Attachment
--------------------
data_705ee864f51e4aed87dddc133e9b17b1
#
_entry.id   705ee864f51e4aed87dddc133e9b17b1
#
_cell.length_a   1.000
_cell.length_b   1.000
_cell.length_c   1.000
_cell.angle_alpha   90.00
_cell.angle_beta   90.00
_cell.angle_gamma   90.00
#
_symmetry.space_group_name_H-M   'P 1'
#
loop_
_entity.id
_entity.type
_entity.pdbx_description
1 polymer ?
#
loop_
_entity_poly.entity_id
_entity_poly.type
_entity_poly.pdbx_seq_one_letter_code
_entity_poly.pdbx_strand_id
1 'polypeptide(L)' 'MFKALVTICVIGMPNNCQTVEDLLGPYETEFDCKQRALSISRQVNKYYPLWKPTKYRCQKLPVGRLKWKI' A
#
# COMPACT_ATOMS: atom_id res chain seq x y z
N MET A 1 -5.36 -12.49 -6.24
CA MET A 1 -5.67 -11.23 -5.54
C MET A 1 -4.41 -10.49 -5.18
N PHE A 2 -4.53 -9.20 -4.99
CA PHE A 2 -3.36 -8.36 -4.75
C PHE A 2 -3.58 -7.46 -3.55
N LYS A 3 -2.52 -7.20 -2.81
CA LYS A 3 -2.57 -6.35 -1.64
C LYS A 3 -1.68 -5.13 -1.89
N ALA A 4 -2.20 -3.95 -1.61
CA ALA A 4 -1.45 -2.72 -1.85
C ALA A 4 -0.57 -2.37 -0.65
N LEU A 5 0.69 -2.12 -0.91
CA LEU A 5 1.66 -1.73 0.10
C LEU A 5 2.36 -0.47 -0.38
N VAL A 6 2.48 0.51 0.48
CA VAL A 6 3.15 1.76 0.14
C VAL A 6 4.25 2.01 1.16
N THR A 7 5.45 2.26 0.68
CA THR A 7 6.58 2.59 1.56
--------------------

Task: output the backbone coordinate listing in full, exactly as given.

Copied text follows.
data_705ee864f51e4aed87dddc133e9b17b1
#
_entry.id   705ee864f51e4aed87dddc133e9b17b1
#
_cell.length_a   1.000
_cell.length_b   1.000
_cell.length_c   1.000
_cell.angle_alpha   90.00
_cell.angle_beta   90.00
_cell.angle_gamma   90.00
#
_symmetry.space_group_name_H-M   'P 1'
#
loop_
_entity.id
_entity.type
_entity.pdbx_description
1 polymer ?
#
loop_
_entity_poly.entity_id
_entity_poly.type
_entity_poly.pdbx_seq_one_letter_code
_entity_poly.pdbx_strand_id
1 'polypeptide(L)' 'MFKALVTICVIGMPNNCQTVEDLLGPYETEFDCKQRALSISRQVNKYYPLWKPTKYRCQKLPVGRLKWKI' A
#
# COMPACT_ATOMS: atom_id res chain seq x y z
N MET A 1 -5.36 -12.49 -6.24
CA MET A 1 -5.67 -11.23 -5.54
C MET A 1 -4.41 -10.49 -5.18
N PHE A 2 -4.53 -9.20 -4.99
CA PHE A 2 -3.36 -8.36 -4.75
C PHE A 2 -3.58 -7.46 -3.55
N LYS A 3 -2.52 -7.20 -2.81
CA LYS A 3 -2.57 -6.35 -1.64
C LYS A 3 -1.68 -5.13 -1.89
N ALA A 4 -2.20 -3.95 -1.61
CA ALA A 4 -1.45 -2.72 -1.85
C ALA A 4 -0.57 -2.37 -0.65
N LEU A 5 0.69 -2.12 -0.91
CA LEU A 5 1.66 -1.73 0.10
C LEU A 5 2.36 -0.47 -0.38
N VAL A 6 2.48 0.51 0.48
CA VAL A 6 3.15 1.76 0.14
C VAL A 6 4.25 2.01 1.16
N THR A 7 5.45 2.26 0.68
CA THR A 7 6.58 2.59 1.56